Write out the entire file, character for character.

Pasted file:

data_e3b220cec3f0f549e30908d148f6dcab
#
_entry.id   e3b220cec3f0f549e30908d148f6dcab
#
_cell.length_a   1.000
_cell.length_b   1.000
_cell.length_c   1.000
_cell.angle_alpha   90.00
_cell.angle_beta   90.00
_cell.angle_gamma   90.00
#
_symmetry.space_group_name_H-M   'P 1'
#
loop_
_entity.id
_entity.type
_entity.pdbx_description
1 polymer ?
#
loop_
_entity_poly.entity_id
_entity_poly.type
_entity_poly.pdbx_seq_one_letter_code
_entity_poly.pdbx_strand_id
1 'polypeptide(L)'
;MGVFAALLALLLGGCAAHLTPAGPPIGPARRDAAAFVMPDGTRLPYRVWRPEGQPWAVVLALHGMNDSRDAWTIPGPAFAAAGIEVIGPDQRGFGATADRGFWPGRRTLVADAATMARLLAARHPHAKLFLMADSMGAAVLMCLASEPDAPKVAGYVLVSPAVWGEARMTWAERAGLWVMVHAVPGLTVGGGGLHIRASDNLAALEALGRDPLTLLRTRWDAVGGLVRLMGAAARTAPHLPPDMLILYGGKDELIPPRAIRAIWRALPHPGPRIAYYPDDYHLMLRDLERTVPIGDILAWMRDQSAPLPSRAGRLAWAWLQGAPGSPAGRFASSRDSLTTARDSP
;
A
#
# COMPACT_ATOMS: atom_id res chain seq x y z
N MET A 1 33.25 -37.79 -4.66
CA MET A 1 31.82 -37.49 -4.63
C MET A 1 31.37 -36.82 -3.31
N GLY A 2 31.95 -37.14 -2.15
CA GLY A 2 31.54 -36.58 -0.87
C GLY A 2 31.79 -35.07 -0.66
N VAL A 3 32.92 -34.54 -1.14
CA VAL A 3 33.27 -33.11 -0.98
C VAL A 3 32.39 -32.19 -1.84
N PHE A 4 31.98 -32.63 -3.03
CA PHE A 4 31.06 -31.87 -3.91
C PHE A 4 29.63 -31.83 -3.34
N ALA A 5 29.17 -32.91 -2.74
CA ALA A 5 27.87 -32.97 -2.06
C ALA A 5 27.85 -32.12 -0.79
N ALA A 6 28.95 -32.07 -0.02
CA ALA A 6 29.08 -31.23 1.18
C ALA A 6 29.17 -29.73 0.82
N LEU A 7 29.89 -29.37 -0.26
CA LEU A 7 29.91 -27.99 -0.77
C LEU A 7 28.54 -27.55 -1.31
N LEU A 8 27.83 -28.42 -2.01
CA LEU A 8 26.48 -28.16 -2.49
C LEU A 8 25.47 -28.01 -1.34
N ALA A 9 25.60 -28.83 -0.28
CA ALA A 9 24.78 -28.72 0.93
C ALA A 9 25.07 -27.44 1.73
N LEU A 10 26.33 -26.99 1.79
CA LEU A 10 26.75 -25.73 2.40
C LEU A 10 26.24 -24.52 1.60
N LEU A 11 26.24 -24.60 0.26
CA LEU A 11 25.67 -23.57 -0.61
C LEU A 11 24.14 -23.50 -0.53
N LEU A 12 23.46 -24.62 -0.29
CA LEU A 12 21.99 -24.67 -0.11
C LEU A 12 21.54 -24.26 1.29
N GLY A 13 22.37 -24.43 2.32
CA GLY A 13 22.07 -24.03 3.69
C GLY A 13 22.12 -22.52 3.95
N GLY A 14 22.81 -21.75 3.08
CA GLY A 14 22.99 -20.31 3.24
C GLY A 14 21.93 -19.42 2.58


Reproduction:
data_e3b220cec3f0f549e30908d148f6dcab
#
_entry.id   e3b220cec3f0f549e30908d148f6dcab
#
_cell.length_a   1.000
_cell.length_b   1.000
_cell.length_c   1.000
_cell.angle_alpha   90.00
_cell.angle_beta   90.00
_cell.angle_gamma   90.00
#
_symmetry.space_group_name_H-M   'P 1'
#
loop_
_entity.id
_entity.type
_entity.pdbx_description
1 polymer ?
#
loop_
_entity_poly.entity_id
_entity_poly.type
_entity_poly.pdbx_seq_one_letter_code
_entity_poly.pdbx_strand_id
1 'polypeptide(L)'
;MGVFAALLALLLGGCAAHLTPAGPPIGPARRDAAAFVMPDGTRLPYRVWRPEGQPWAVVLALHGMNDSRDAWTIPGPAFAAAGIEVIGPDQRGFGATADRGFWPGRRTLVADAATMARLLAARHPHAKLFLMADSMGAAVLMCLASEPDAPKVAGYVLVSPAVWGEARMTWAERAGLWVMVHAVPGLTVGGGGLHIRASDNLAALEALGRDPLTLLRTRWDAVGGLVRLMGAAARTAPHLPPDMLILYGGKDELIPPRAIRAIWRALPHPGPRIAYYPDDYHLMLRDLERTVPIGDILAWMRDQSAPLPSRAGRLAWAWLQGAPGSPAGRFASSRDSLTTARDSP
;
A
#
# COMPACT_ATOMS: atom_id res chain seq x y z
N MET A 1 33.25 -37.79 -4.66
CA MET A 1 31.82 -37.49 -4.63
C MET A 1 31.37 -36.82 -3.31
N GLY A 2 31.95 -37.14 -2.15
CA GLY A 2 31.54 -36.58 -0.87
C GLY A 2 31.79 -35.07 -0.66
N VAL A 3 32.92 -34.54 -1.14
CA VAL A 3 33.27 -33.11 -0.98
C VAL A 3 32.39 -32.19 -1.84
N PHE A 4 31.98 -32.63 -3.03
CA PHE A 4 31.06 -31.87 -3.91
C PHE A 4 29.63 -31.83 -3.34
N ALA A 5 29.17 -32.91 -2.74
CA ALA A 5 27.87 -32.97 -2.06
C ALA A 5 27.85 -32.12 -0.79
N ALA A 6 28.95 -32.07 -0.02
CA ALA A 6 29.08 -31.23 1.18
C ALA A 6 29.17 -29.73 0.82
N LEU A 7 29.89 -29.37 -0.26
CA LEU A 7 29.91 -27.99 -0.77
C LEU A 7 28.54 -27.55 -1.31
N LEU A 8 27.83 -28.42 -2.01
CA LEU A 8 26.48 -28.16 -2.49
C LEU A 8 25.47 -28.01 -1.34
N ALA A 9 25.60 -28.83 -0.28
CA ALA A 9 24.78 -28.72 0.93
C ALA A 9 25.07 -27.44 1.73
N LEU A 10 26.33 -26.99 1.79
CA LEU A 10 26.75 -25.73 2.40
C LEU A 10 26.24 -24.52 1.60
N LEU A 11 26.24 -24.60 0.26
CA LEU A 11 25.67 -23.57 -0.61
C LEU A 11 24.14 -23.50 -0.53
N LEU A 12 23.46 -24.62 -0.29
CA LEU A 12 21.99 -24.67 -0.11
C LEU A 12 21.54 -24.26 1.29
N GLY A 13 22.37 -24.43 2.32
CA GLY A 13 22.07 -24.03 3.69
C GLY A 13 22.12 -22.52 3.95
N GLY A 14 22.81 -21.75 3.08
CA GLY A 14 22.99 -20.31 3.24
C GLY A 14 21.93 -19.42 2.58